I = One or more randomized trials with clinical outcomes and/or validated laboratory endpoints; II = One or more well-designed, nonrandomized trials or observational cohort studies with long-term clinical outcomes; III = Expert opinion

Rationale for Use of PrEP During Periconception, Antepartum and Postpartum Periods

HIV pre-exposure prophylaxis (PrEP) is the use of specific antiretroviral (ARV) drugs to prevent HIV acquisition among persons at risk for acquiring HIV. The use of combination tenofovir disoproxil fumarate/emtricitabine (TDF/FTC) as daily oral PrEP to reduce HIV acquisition among individuals exposed to HIV was approved by the U.S. Food and Drug Administration (FDA) in 2012. When taken as prescribed, TDF/FTC can confer greater than 90 percent protection against acquiring HIV. PrEP is recommended for all people who have condomless sex with a partner with HIV who has not achieved HIV RNA suppression or whose viral suppression status is unknown, and for people with other risks, such as recent sexually transmitted infection (STI), injection drug use, or reporting that one feels at risk for HIV.1,2 Women account for nearly 20 percent of new HIV diagnoses in the United States, most via heterosexual transmission.3,4 Although data about the use of PrEP among periconception, pregnant, and postpartum women are less robust than for non-pregnant women, PrEP is highly efficacious for women, and a large body of data from pregnant women using TDF/FTC as treatment for HIV and hepatitis B virus (HBV) suggests these agents are safe for pregnant and breastfeeding women and their infants.5-8 Of note, other novel PrEP agents, including oral tenofovir alafenamide (TAF)/FTC and injectable cabotegravir, are not yet approved for people with vaginal exposure to HIV, and only limited safety data are available for their use during pregnancy.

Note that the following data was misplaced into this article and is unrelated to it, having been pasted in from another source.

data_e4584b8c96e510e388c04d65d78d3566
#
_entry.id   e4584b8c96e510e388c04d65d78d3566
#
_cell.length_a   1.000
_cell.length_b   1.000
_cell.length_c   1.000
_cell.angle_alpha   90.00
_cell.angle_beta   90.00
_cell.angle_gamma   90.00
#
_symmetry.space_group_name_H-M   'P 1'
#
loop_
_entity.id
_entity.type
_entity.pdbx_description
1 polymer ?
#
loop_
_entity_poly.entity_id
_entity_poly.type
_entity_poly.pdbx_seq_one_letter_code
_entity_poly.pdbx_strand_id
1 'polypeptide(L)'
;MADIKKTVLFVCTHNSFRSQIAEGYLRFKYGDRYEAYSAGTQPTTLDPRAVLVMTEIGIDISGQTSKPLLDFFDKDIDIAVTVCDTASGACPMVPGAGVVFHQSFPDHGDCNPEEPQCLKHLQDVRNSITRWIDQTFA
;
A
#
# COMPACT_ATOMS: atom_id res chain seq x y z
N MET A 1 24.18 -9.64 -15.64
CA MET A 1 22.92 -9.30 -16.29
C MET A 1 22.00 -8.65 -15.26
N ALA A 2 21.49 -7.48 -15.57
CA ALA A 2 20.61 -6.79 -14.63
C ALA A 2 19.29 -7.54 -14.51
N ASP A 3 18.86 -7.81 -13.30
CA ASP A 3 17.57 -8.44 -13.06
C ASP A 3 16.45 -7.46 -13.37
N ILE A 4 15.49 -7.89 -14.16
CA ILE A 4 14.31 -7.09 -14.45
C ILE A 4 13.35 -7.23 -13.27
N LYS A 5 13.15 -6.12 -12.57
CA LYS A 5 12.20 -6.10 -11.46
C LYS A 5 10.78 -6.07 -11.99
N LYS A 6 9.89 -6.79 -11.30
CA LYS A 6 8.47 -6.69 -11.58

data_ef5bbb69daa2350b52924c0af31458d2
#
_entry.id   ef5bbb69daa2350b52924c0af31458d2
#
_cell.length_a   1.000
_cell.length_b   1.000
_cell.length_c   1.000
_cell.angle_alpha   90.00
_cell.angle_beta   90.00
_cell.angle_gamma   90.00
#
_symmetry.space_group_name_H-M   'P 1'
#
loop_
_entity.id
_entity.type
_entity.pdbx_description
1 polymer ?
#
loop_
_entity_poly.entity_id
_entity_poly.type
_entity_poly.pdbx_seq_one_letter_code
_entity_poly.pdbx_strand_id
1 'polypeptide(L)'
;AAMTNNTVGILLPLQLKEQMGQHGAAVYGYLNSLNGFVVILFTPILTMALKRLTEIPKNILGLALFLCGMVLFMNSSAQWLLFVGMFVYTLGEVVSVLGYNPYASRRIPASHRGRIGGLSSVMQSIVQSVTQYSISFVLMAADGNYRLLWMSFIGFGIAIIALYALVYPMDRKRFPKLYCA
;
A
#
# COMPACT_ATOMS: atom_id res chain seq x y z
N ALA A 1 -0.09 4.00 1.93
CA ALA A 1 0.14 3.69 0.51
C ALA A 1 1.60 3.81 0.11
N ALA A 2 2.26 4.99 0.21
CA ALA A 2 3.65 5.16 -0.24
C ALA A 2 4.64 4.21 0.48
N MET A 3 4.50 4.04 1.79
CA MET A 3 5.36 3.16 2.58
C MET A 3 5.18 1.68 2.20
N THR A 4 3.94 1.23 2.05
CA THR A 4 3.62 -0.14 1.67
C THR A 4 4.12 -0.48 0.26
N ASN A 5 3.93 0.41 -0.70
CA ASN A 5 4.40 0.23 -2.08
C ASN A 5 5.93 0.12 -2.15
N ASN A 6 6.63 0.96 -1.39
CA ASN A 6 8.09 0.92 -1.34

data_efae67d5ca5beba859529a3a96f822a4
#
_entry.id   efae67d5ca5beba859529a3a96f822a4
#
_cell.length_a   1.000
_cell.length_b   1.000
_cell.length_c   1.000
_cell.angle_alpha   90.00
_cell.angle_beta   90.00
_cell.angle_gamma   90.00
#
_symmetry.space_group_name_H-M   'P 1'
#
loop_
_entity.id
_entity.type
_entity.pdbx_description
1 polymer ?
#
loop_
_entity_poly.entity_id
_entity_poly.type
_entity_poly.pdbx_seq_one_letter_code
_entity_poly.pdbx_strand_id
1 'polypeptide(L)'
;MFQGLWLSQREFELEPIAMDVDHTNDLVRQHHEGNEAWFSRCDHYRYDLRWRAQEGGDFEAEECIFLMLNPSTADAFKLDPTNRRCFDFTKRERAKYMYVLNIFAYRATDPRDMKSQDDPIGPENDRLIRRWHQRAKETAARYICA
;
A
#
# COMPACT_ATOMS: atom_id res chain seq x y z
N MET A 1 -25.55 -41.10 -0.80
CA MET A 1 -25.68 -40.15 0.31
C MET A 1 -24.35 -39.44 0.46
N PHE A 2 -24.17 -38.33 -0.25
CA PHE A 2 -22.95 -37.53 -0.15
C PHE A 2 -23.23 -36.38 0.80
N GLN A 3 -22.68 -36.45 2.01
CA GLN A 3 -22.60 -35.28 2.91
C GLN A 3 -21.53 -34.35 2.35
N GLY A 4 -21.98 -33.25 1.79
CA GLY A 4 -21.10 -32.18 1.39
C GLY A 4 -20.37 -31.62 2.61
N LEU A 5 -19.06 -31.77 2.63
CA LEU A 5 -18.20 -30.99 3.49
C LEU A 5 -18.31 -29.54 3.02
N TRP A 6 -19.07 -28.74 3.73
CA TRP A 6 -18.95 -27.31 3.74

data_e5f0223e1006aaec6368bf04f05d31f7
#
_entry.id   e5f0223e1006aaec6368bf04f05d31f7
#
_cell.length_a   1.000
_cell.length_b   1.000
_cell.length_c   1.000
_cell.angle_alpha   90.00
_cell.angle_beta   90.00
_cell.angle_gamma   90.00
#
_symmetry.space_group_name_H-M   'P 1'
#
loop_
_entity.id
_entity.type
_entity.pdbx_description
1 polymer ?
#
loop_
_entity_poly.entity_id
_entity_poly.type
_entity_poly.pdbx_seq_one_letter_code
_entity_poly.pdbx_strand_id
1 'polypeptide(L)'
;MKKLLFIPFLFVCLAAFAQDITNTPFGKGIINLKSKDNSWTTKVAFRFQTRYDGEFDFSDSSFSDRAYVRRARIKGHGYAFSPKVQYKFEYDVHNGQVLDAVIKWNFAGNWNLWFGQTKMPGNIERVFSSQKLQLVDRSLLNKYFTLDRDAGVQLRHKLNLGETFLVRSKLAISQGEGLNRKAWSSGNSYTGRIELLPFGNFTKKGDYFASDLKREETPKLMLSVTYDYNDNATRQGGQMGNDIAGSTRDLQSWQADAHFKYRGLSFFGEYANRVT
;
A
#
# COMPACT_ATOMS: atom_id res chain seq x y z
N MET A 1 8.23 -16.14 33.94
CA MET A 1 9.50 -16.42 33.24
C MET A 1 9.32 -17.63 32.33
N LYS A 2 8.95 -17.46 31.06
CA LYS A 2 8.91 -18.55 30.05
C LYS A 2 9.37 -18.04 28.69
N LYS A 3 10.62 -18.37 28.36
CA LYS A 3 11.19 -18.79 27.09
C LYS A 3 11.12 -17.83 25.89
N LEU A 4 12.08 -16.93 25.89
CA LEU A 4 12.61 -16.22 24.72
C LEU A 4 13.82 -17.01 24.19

Partners of people with HIV who do not have HIV themselves and are planning to have a child or who are pregnant or breastfeeding should be offered PrEP or referred for PrEP care services when indicated to reduce the risk of HIV acquisition and potential perinatal HIV transmission.1

The guidance in this section focuses on the use of PrEP during periconception, antepartum, and postpartum periods (through 6 months postpartum and throughout breastfeeding). Most research on PrEP cited here was conducted with cisgender women, but there are patients who are assigned female at birth, do not identify as female (i.e., transgender men, genderqueer, or non-binary individuals), and become pregnant and give birth. PrEP should be offered and promoted for all individuals with an indication for PrEP using a gender-affirming approach to care, see Transgender People with HIV in the Adult and Adolescent Antiretroviral Guidelines.